“Don’t be silly.” The bear plopped to the ground as Benton pulled himself upwards. “I am no ordinary bear.”

“Well, I assumed.” Benton frowned. “You’re a talking bear.”

“No.” The bear shook its head earnestly. “I am an imaginary talking ghost bear, and my name is Tel.”

Benton regarded the imaginary talking ghost bear blankly. “What?”

The imaginary talking ghost bear sighed. “Well, Tel is short for Telemachus, famed Greek hero, and also Telephone, like the famed Lady Gaga song–”

“Not that.” Benton interrupted. “What in God’s name is an imaginary talking ghost bear?”

“Oh.” Tel looked miffed. “Let me break it down for your feeble bear. There was once a little girl who wandered into the forest, and her imaginary friend was a bear named Tel. Now, since this is the forest where anything is possible, the bear became a living, breathing, talking being- but then the girl’s dreams died, as did she, and so he became technically dead.”

“You’re dead?” Benton repeated.

“Absolutely.” Confirmed Tel. “A tunnel of light formed in the sky and everything. But I was distracted by a shiny object in the clearing beyond and by the time I returned it was gone and I was a ghost.”

“Okay.” Benton nodded slowly, trying to process. “So… aren’t you going to try to kill me.”

“Nah.” The bear yawned. “I find hideous things endearing and follow them around until they inevitably die.”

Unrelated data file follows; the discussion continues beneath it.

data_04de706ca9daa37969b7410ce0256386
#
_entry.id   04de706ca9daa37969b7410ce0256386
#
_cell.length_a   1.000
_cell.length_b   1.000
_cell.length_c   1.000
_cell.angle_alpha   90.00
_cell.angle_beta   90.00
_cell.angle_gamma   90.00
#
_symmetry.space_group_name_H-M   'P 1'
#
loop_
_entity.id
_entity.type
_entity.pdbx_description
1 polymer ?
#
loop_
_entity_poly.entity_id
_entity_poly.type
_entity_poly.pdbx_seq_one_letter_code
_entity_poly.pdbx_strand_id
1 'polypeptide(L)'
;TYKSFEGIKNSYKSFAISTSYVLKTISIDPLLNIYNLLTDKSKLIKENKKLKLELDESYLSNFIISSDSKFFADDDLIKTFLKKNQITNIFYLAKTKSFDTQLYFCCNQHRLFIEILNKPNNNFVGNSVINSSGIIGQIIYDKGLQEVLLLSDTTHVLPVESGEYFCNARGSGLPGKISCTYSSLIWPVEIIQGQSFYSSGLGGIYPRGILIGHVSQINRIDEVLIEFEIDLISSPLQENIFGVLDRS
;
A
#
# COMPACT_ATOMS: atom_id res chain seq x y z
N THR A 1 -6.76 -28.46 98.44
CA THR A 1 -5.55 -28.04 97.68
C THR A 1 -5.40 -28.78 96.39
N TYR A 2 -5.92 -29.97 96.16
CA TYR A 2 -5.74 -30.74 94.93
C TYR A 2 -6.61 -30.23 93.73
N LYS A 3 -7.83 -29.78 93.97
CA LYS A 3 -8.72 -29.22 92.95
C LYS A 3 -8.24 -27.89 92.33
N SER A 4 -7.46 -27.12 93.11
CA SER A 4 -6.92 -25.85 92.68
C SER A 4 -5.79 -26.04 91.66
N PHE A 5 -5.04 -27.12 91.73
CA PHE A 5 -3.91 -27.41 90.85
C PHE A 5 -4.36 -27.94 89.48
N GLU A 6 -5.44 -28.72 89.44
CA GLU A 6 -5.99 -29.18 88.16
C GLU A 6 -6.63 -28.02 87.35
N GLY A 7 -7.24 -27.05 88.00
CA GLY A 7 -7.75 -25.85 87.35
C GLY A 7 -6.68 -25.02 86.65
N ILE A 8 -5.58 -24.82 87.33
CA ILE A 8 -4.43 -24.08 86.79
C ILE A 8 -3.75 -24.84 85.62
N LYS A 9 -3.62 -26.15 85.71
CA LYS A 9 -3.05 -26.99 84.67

“That’s it.” Benton got to his feet, grinding his teeth. “I’m out.”

“Wait!” The bear called after him. “Let’s get to know each other first! We can make little structures out of the food in your pack and tell stories about them.”

Benton stopped momentarily, confused, as Tel laughed.

“Sorry.” The imaginary talking bear ghost told him. “You wouldn’t get that reference.”

Shrugging, Benton turned away and began jogging lightly away. To his surprise, he noticed the bear was following him.

“Wait up!” He called after him. “I want to stay relevant to the plot!”

Despite Benton’s best attempts to lose Tel, he couldn’t- even after diving into a waterfall to escape flesh-eating flies, and setting part of the forest on fire to lose some scuttling skulls. Tel stayed with him as he erected his next camp, and the one after that, and before Benton knew it, he was used to Tel’s perplexing banter and useless tendencies.

But it all came to an end one foggy day when Benton was getting some water from a stream while Tel babbled on about how much longer this could go on before it was too long to read. Benton was so distracted, trying and failing to splash Tel, that he didn’t notice when the cold, bony hands started to snake out of the water. It wasn’t until one grabbed his ankle and started pulling that he screamed. Benton tried to pry it off but another attached itself, then another, then another, to both his feet. Adrenaline pumped through Benton as he felt them tug him towards the water.